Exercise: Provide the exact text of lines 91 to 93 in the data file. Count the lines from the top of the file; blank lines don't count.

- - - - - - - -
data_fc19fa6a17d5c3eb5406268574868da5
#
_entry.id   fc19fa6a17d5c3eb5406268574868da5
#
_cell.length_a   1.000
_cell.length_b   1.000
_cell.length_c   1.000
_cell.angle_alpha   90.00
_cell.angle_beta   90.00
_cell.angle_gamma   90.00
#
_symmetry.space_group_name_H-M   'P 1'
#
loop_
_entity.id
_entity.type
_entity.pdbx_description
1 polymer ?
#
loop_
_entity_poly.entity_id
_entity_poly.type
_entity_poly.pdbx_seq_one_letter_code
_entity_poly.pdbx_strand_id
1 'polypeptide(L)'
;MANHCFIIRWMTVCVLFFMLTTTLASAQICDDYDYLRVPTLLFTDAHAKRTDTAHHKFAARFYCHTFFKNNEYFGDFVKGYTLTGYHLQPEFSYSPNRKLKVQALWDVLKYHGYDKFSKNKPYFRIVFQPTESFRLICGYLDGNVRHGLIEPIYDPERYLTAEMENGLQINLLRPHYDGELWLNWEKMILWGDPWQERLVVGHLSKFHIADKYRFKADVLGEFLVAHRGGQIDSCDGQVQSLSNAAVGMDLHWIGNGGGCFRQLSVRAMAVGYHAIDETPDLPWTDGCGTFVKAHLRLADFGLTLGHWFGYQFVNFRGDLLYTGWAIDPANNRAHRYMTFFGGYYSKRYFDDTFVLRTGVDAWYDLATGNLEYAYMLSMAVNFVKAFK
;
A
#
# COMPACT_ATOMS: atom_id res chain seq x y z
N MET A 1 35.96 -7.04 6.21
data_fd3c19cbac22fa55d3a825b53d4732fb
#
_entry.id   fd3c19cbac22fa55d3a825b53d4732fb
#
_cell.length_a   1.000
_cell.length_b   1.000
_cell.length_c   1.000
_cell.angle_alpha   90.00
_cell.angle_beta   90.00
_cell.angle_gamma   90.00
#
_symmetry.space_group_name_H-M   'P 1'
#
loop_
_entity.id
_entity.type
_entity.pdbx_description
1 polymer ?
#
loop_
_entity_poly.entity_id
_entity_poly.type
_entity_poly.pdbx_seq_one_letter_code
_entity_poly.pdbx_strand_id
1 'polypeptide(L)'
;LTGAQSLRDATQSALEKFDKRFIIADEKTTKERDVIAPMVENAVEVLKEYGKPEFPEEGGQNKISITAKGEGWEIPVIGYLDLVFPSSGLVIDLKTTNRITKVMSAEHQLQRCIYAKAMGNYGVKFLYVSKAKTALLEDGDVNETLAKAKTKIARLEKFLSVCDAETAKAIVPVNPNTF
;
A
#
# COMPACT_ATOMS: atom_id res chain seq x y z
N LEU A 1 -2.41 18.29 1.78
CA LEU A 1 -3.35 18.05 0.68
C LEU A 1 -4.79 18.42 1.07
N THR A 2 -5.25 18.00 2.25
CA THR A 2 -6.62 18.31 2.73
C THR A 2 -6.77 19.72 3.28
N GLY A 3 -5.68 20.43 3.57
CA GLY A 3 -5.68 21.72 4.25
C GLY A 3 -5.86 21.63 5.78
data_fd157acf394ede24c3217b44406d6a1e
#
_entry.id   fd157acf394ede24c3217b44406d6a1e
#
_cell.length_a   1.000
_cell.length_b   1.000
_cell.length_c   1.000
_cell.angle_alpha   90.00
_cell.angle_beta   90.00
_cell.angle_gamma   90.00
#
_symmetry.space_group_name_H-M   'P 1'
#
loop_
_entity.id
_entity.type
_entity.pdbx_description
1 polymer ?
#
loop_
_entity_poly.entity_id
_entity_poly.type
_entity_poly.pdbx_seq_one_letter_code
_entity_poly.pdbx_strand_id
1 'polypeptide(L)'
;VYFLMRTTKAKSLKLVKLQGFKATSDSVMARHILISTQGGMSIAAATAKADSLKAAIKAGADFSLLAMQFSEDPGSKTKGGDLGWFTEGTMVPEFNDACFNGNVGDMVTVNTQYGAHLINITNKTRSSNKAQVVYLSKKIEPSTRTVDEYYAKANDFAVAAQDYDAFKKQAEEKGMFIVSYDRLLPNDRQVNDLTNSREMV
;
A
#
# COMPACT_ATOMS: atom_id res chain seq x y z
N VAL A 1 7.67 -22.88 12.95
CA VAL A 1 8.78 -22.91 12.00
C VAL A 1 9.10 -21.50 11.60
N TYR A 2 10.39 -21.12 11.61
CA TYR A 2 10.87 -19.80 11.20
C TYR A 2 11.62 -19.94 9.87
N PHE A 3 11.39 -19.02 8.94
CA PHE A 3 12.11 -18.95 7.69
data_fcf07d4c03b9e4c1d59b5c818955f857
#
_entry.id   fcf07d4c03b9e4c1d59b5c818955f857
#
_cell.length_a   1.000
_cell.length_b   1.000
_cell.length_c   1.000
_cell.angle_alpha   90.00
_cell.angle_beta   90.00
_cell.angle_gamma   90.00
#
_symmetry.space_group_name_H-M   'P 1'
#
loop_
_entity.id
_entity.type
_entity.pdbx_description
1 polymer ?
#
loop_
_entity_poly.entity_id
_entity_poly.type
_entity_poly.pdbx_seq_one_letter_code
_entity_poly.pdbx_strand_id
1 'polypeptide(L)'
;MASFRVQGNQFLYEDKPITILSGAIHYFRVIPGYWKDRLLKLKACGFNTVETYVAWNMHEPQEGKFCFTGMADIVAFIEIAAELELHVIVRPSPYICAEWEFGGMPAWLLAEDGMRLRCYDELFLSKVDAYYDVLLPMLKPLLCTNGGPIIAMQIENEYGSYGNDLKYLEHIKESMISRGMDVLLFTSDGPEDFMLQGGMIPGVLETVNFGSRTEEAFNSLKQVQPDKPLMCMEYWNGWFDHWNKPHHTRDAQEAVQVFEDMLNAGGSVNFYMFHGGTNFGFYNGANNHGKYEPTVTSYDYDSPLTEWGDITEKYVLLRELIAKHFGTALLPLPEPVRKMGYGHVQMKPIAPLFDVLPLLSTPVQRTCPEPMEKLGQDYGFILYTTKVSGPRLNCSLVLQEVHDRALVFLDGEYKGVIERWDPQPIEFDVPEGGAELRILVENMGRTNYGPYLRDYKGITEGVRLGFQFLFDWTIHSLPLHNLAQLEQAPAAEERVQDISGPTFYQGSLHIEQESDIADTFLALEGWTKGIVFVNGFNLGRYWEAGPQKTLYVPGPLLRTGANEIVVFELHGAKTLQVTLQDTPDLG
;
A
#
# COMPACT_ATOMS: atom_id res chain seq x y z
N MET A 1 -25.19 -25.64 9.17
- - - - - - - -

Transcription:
_entity_poly.entity_id
_entity_poly.type
_entity_poly.pdbx_seq_one_letter_code